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green infographics
creative, innovative + informative infographics to educate + inspire...
Curated by Lauren Moss
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Colourful City Clock Diagram Depicts The Pulse Of The City

Colourful City Clock Diagram Depicts The Pulse Of The City | green infographics | Scoop.it

The folks over at Spacing Vancouver have compiled this multi-layered diagram which depicts the operating hours of every business within 200m from the Broadway-City Hall station on Cambie Street. The purpose of this time diagram is to show how "this continuous flow orchestrates the city's metabolism." Check out the complete story from Spacing Vancouver over here.

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Cities Leading the Way in Solar Energy [infographic]

Cities Leading the Way in Solar Energy [infographic] | green infographics | Scoop.it
Since 2002, the U.S. has increased its installed solar photovolatic capacity by a factor of 200. Which cities are leading the way?

The U.S. now has more than 200 times the amount of installed solar photovoltaic (PV) capacity than it did in 2002, according to a new report from Environment America, and the top 20 cities for this capacity contain more solar power today than the amount installed for the total country six years ago. "Shining Cities: At the Forefront of America's Solar Energy Revolution" looks at which metropolises were in the lead of PV capacity in 2013, and what cities top the country when it comes to capacity per capita. The top cities may not necessarily be the locales you expect, but this data may highlight potential markets that are hot for building PV installations.

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9 Charts That Tell You Where Life Is Pretty Terrific

9 Charts That Tell You Where Life Is Pretty Terrific | green infographics | Scoop.it

The Paris-based think tank known as the OECD is just out with its semi-annual survey of how different economies stack up in terms of social well-being. (Well-being is basically the polite way economists talk about happiness.) The organization even has a new data visualization to let you see where your country ranks in certain key measures.

Called "Society at a Glance," the report is well worth a read. But here are some of the most interesting bits of data we found, in no particular order.

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Ma. Caridad Benitez's curator insight, March 20, 11:47 AM

Un análisis de datos a la VENA!

Russell Roberts's curator insight, March 22, 11:20 AM

Thanks to reporter Matt Phillips of "The Atlantic Cities" website for this revealing set of bar graphs. The data were compiled by the French think tank "OECD" and showed where nations placed on the "social well being" or happiness scale.  The United States didn't do well in a number of areas...perhaps this is something our political leadership should study before they pass legislation that costs us much but delivers so little.    Aloha, Russ.

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2013's Best Performing American Cities

2013's Best Performing American Cities | green infographics | Scoop.it
New rankings from the Milken Institute show just how diverse our tech economy has become.

To the casual observer, the narratives of economic growth in American cities seem fairly obvious: the Sunbelt is adding people, the Rustbelt is failing, and big cities like New York, Chicago, Boston and D.C. are coming back. But the reality is far more complicated once you start adding real-world statistics into the picture.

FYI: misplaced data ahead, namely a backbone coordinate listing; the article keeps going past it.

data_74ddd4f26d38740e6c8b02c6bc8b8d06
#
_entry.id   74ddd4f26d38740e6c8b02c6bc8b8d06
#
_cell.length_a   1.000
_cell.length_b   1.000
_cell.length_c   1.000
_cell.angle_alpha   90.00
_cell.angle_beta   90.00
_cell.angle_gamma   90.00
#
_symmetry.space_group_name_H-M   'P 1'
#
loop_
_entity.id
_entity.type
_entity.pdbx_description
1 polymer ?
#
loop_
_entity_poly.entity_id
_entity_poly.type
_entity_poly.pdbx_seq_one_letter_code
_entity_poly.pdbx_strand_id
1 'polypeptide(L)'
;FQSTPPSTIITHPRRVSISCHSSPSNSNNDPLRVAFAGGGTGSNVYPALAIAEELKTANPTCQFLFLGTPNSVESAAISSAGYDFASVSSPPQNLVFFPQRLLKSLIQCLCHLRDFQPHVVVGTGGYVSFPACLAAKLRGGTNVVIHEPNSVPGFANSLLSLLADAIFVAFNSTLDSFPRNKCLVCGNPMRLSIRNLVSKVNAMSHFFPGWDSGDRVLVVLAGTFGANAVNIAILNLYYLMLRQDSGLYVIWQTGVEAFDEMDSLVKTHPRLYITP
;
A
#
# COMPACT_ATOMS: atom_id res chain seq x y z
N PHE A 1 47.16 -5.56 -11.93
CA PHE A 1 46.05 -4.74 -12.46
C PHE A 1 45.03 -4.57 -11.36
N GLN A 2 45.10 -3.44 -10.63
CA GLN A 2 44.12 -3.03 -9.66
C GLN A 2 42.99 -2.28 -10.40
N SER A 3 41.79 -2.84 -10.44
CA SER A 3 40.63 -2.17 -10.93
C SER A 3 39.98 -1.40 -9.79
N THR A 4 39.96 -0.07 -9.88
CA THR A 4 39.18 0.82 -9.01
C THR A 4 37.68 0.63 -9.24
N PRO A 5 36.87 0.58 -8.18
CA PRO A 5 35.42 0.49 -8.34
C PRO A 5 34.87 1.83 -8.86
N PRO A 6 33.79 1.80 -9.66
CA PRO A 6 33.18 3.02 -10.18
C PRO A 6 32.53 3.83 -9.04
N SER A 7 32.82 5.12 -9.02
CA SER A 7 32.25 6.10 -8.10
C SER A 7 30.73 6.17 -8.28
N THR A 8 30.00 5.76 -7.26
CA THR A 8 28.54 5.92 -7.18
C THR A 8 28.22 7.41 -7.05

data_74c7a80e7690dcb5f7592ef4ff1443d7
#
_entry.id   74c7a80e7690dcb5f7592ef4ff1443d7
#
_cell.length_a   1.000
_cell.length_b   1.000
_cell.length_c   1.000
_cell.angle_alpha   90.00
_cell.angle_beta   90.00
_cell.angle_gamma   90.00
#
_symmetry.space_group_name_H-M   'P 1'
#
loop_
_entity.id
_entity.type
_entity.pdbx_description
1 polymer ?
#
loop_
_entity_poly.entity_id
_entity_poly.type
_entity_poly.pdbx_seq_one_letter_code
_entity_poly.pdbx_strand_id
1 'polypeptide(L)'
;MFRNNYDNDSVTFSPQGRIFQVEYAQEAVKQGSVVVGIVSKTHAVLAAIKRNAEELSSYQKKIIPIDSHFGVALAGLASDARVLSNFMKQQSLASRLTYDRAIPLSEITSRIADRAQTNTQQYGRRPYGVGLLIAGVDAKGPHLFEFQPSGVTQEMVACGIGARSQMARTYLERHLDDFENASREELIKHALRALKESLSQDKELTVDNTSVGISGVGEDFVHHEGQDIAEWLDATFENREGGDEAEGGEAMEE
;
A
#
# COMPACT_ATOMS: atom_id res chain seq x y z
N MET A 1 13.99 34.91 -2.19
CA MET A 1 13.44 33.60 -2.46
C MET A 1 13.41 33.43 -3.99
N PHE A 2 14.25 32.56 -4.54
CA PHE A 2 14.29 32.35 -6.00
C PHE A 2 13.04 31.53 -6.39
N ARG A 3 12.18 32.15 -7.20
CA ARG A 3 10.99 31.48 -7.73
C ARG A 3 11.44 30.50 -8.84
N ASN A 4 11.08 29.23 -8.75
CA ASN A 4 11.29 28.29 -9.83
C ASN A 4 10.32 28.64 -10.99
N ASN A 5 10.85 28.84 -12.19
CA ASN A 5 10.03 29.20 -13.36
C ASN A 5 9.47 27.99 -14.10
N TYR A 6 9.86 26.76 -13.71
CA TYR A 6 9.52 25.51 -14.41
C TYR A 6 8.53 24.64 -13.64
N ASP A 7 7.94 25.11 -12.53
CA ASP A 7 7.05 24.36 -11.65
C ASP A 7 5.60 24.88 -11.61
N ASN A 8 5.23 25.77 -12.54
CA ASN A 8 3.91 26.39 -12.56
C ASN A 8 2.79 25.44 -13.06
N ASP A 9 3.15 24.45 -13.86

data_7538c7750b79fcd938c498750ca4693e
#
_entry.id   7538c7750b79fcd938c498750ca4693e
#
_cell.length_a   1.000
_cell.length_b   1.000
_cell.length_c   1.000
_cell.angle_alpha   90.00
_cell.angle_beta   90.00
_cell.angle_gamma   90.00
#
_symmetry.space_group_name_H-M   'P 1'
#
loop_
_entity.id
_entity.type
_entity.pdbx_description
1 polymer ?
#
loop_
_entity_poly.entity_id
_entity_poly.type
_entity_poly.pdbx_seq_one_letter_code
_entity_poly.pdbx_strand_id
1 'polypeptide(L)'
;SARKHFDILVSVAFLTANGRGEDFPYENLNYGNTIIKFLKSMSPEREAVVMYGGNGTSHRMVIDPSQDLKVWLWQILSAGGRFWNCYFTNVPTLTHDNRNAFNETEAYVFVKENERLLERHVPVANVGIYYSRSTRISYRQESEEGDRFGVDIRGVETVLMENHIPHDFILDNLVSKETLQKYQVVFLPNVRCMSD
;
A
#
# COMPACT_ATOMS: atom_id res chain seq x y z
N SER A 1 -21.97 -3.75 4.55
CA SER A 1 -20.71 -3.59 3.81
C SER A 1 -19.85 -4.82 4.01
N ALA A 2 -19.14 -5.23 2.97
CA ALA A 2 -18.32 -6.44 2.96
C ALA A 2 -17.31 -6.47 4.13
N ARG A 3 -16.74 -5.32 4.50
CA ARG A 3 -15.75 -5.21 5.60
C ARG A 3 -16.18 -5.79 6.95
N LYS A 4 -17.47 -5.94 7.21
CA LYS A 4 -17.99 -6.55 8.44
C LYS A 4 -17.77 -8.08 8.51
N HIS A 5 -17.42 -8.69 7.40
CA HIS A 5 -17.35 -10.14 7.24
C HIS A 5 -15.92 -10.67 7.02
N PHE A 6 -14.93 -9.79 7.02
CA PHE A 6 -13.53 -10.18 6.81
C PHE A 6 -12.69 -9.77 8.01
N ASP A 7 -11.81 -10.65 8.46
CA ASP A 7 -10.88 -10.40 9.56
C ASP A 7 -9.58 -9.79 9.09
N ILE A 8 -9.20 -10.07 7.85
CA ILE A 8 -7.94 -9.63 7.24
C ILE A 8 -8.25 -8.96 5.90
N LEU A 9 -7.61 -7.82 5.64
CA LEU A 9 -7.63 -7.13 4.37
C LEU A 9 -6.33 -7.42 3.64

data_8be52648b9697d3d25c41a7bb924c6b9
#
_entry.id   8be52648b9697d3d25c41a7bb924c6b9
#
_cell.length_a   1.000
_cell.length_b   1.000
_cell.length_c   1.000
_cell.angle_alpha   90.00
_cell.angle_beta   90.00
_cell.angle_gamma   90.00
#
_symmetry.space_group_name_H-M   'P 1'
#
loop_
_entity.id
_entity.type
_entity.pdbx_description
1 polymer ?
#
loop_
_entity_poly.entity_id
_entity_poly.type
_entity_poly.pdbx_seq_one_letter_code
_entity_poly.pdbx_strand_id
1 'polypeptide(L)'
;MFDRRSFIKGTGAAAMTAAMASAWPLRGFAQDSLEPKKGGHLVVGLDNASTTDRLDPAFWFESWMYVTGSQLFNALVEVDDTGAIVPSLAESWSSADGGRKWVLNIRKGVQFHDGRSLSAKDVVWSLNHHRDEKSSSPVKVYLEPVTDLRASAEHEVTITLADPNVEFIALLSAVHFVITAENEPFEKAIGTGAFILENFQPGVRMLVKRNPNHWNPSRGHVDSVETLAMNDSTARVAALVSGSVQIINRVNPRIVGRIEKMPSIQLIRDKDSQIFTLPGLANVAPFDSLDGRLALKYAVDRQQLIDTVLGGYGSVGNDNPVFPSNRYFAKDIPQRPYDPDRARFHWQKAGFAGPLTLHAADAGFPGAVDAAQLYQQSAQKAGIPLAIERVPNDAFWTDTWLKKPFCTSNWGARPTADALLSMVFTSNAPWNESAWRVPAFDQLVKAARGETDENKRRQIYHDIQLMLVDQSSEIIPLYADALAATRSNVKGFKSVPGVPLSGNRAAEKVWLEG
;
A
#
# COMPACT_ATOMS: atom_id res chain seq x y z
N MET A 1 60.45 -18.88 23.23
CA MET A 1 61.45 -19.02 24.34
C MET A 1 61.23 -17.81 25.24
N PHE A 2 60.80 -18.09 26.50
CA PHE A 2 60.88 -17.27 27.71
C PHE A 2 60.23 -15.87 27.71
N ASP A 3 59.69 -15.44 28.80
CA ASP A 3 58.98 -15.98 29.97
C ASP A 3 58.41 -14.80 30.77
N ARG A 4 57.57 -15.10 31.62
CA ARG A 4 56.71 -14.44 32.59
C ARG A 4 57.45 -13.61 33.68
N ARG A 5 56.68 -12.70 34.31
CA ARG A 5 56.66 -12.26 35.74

Each year, the Milken Institute’s "Best Performing Cities" index injects some much-needed clarity into the debates surrounding metro growth and decline. An "outcomes-based" ranking, the report takes into account both short and long-term growth in job numbers, wages and salary, and the concentration and size of high-tech industries — an increasingly important part of success in today’s knowledge-driven economy.

The result is a data-driven look at economic growth in America's 200 largest metropolitan areas.

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The 10 Most Bike-Friendly Cities in the U.S.

The 10 Most Bike-Friendly Cities in the U.S. | green infographics | Scoop.it
Based on the number of bike facilities per square mile, San Francisco is the best city for bikers in the United States.


According to new data, the city has 5.6 bike-able miles per square mile, including on-street bike lanes, multi-use bike paths and signed bike routes. Residents of Austin, Texas, Long Beach, Calif., and Philadelphia rank right below San Francisco.

This annotated map of the U.S., made by Statista, shows the 10 cities in the U.S. with the most bike facilities per square mile, according to data from the Alliance for Biking and Walking.

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Bhopkins's curator insight, November 23, 2013 8:42 AM

10 cities with the most bike facilities per square mile - Baltimore is not on the list.

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The Neighborhood Data Portal Every City Needs

The Neighborhood Data Portal Every City Needs | green infographics | Scoop.it
Los Angeles rolls out interactive neighborhood health profiles covering everything from crime stats to obesity rates.

As the open data movement has matured, public city-wide vital stats have come to feel more like a citizen's right than a civic innovation. This is where things should head next: Take all of that data, map it, connect the dots between public health, land use, economics, education, crime and housing. And portray those patterns – and the inequality they often reveal – down to the neighborhood level.